BANGOR, Maine — Exactly how Trevor Paul Sprague died is a key clue in the search for whoever was responsible for his death — but police are not revealing it.
Sunday marked the four-year anniversary of the discovery of Sprague’s body face down and on fire under the Harlow Street Bridge, where the 34-year-old Lubec native and Bangor transient was known to stay on occasion.
In the days after the grisly discovery, police determined he was the victim of a homicide but have disclosed few other facts in the four years since.
“Anything dealing with the scene or any potential evidence, we are withholding,” Lt. Tim Reid, who leads the Bangor Police Department’s detective division, said Friday, reiterating comments he has made in the past.
The details of Sprague’s last minutes are known only by the person or people who killed him, so police are keeping quiet about what they know and the evidence they have collected in one of the city’s most horrific crimes.
For that reason, Reid could not say how Sprague died, whether there were drugs or alcohol in his system, or whether the fire that consumed his body ended his life.
“I just can’t go there,” he said. “We are still working [the case]. It is still active.”
Smoke coming from under the concrete-and-metal bridge on March 7, 2006, caught the attention of a passing driver, who called the Fire Department.
When firefighters and police arrived at the bridge that evening, they found Sprague’s body underneath, engulfed in flames 2 feet high.
Sprague was a tall man at 6 feet 7 inches, and his feet, sneakers and the lower part of his body could be seen under the bridge from the Kenduskeag Stream riverbank, a police officer reported at the time.
No one has been arrested in the case, but more than a dozen have confessed, which is another reason police are holding back details, Bangor police Sgt. Paul Edwards said.
“Only the person that did it and the officers involved” know the facts behind how Sprague’s life was taken, he said.
Investigators working the case are frustrated by the passage of time, Reid said.
“Anytime there is an unsolved homicide, obviously it’s frustrating for us and for the family,” he said.
Sprague’s body was burned so extensively that investigators had to use DNA to positively identify him.
His father, Jeffery Sprague, said three years ago that he provided a DNA sample to police. Sprague’s mother, Sonia Olson of Lubec, who was his legal guardian, and his father both declined requests this week to be interviewed.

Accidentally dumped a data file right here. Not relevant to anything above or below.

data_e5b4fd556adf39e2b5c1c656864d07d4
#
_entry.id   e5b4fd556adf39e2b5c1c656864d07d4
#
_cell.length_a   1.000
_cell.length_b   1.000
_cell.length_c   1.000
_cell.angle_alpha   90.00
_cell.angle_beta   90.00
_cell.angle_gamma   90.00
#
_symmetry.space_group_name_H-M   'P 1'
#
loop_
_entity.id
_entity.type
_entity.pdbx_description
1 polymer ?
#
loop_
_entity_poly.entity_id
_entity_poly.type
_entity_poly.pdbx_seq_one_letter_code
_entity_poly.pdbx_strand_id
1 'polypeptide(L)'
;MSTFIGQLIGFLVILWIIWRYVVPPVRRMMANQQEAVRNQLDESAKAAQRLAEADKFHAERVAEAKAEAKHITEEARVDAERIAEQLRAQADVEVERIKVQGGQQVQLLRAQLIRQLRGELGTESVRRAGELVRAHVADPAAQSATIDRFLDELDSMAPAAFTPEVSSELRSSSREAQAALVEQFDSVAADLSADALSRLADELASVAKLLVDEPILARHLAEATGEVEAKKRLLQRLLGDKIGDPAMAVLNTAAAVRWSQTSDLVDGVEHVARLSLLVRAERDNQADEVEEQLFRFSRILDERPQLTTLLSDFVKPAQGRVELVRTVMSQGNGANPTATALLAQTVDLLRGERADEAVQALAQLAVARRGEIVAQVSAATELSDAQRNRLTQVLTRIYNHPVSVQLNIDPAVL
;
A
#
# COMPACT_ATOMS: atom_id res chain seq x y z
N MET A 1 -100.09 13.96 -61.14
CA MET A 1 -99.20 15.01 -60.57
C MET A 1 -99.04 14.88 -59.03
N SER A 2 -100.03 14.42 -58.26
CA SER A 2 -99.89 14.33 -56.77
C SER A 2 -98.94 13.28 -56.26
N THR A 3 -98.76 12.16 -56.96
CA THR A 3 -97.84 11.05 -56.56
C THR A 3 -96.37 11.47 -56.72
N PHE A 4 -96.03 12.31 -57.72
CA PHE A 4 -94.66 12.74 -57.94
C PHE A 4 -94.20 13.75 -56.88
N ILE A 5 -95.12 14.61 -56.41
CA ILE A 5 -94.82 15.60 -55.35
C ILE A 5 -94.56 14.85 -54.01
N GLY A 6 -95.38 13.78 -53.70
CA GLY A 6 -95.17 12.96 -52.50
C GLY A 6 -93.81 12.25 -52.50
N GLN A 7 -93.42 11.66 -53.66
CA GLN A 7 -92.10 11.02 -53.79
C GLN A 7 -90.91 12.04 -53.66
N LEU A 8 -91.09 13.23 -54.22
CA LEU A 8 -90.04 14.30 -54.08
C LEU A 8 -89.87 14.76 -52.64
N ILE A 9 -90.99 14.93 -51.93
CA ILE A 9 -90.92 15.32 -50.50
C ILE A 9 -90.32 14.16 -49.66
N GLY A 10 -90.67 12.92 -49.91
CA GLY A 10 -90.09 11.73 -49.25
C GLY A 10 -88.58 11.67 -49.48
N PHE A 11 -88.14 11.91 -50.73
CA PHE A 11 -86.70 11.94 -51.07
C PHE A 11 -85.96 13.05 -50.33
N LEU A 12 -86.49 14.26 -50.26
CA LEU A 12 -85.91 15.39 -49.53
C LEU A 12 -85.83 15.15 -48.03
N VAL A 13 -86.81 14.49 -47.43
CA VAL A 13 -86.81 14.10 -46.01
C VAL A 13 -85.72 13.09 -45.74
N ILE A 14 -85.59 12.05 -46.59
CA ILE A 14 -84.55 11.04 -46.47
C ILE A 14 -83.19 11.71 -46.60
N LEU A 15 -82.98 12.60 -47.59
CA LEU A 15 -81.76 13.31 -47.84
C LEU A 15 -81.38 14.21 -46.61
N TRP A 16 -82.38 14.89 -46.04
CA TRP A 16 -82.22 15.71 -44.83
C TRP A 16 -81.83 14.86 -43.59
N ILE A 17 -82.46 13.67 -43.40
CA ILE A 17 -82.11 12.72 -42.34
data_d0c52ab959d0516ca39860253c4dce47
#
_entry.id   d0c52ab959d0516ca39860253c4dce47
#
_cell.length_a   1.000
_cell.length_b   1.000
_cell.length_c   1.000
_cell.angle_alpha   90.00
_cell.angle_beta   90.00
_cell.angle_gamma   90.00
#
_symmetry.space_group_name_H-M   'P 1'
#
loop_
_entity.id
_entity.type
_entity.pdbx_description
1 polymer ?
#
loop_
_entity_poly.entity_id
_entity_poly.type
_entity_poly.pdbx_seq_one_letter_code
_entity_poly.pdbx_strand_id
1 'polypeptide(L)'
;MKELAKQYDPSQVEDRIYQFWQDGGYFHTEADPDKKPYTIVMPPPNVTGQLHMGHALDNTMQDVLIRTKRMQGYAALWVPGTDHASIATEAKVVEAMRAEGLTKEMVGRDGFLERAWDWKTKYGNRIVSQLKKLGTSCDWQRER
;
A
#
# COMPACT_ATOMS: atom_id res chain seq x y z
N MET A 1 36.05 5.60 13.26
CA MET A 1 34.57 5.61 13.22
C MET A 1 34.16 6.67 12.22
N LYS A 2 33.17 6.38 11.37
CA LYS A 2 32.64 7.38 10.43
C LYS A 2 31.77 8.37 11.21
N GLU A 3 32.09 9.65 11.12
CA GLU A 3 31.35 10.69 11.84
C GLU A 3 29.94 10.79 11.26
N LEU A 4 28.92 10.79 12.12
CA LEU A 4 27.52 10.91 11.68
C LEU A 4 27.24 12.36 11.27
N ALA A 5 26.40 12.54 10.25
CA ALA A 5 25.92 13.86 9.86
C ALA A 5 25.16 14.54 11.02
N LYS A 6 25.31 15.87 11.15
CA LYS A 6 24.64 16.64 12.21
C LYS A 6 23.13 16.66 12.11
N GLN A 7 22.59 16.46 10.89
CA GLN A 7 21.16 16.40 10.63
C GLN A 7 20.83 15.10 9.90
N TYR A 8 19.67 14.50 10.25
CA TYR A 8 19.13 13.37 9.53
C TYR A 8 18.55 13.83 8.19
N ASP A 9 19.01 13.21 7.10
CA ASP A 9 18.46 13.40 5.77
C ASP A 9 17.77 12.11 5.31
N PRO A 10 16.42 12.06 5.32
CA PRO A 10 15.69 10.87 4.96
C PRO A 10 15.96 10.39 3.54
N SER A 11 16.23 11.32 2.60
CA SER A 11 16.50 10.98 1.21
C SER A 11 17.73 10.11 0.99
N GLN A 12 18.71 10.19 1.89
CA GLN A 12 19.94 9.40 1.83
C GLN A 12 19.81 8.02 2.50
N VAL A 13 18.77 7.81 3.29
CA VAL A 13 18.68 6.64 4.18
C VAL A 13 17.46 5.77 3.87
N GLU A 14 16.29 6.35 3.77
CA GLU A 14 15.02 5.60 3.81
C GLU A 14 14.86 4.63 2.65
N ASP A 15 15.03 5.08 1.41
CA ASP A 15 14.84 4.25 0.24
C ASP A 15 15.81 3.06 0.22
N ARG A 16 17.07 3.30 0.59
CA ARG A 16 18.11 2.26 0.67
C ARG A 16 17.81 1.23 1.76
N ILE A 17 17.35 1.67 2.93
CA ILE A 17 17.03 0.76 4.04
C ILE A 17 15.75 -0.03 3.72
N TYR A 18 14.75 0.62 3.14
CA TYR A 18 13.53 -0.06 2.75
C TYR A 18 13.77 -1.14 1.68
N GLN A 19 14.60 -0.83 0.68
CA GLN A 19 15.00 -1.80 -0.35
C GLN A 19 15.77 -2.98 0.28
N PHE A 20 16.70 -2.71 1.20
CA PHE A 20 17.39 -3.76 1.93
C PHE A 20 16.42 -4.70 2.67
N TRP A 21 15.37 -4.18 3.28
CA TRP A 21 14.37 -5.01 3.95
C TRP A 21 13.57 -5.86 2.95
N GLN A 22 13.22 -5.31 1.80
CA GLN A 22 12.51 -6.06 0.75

A month before his death, Trevor Sprague visited his father in Machias, the elder Sprague said, and after leaving Machias traveled to Bangor. From there, he traveled to Florida to visit his mother and returned to Maine about a week and a half before he was killed, said his father.
Jeffrey Sprague acknowledged that his son showed signs of trouble, and also said that some of the homeless people his son associated with were a bad influence.
“He drank quite a lot once he got in with that crowd,” he said.
The slain man suffered from mental health problems and had a criminal history that included a conviction for assault and unlawful sexual contact in 2005 after he improperly touched a teenage boy who was sitting in a park near the Bangor Public Library. Sprague also was convicted of two counts of indecent conduct in incidents that occurred in 2001, according to a prosecutor.
Bangor Area Homeless Shelter officials have said that Sprague stayed at the shelter on occasion, but was a loner who liked his seclusion, and was known to stay under the Harlow Street and other bridges.
A big factor in the investigation is the transient nature of the city’s homeless people, who often have alcohol, drug or psychological problems and are often wary of police, Reid has said.
In Lubec, the small Washington County town where Sprague grew up and his mother and stepfather still live, the subject of his death is discussed only when the anniversary of his death comes around.
“When you don’t know what happened, it’s easier not to bring it up,” a family friend, who asked not to be identified, said Thursday.
“It’s hard,” he said, because everybody knows everybody else in town.
Police, who have conducted hundreds of interviews over the past four years, continue do to so, but so far have not found the answers they are looking for, Reid said.
In the past year, “we have conducted some interviews, as they come in,” he said. “But I would not say anything substantial” has been uncovered.
Detective Brent Beaulieu is leading the case and police are interested in hearing from anyone with information, either old or new, about the cold case, Edwards said.
“If anybody has information that they withheld, we’d like to hear it,” he said. “Even if they think it’s not important to them, it may be important to us.”
Anyone with information is urged to call the Police Department at 947-7384, and those who want to remain anonymous can leave a message on the tip line by pressing extension 6 when prompted.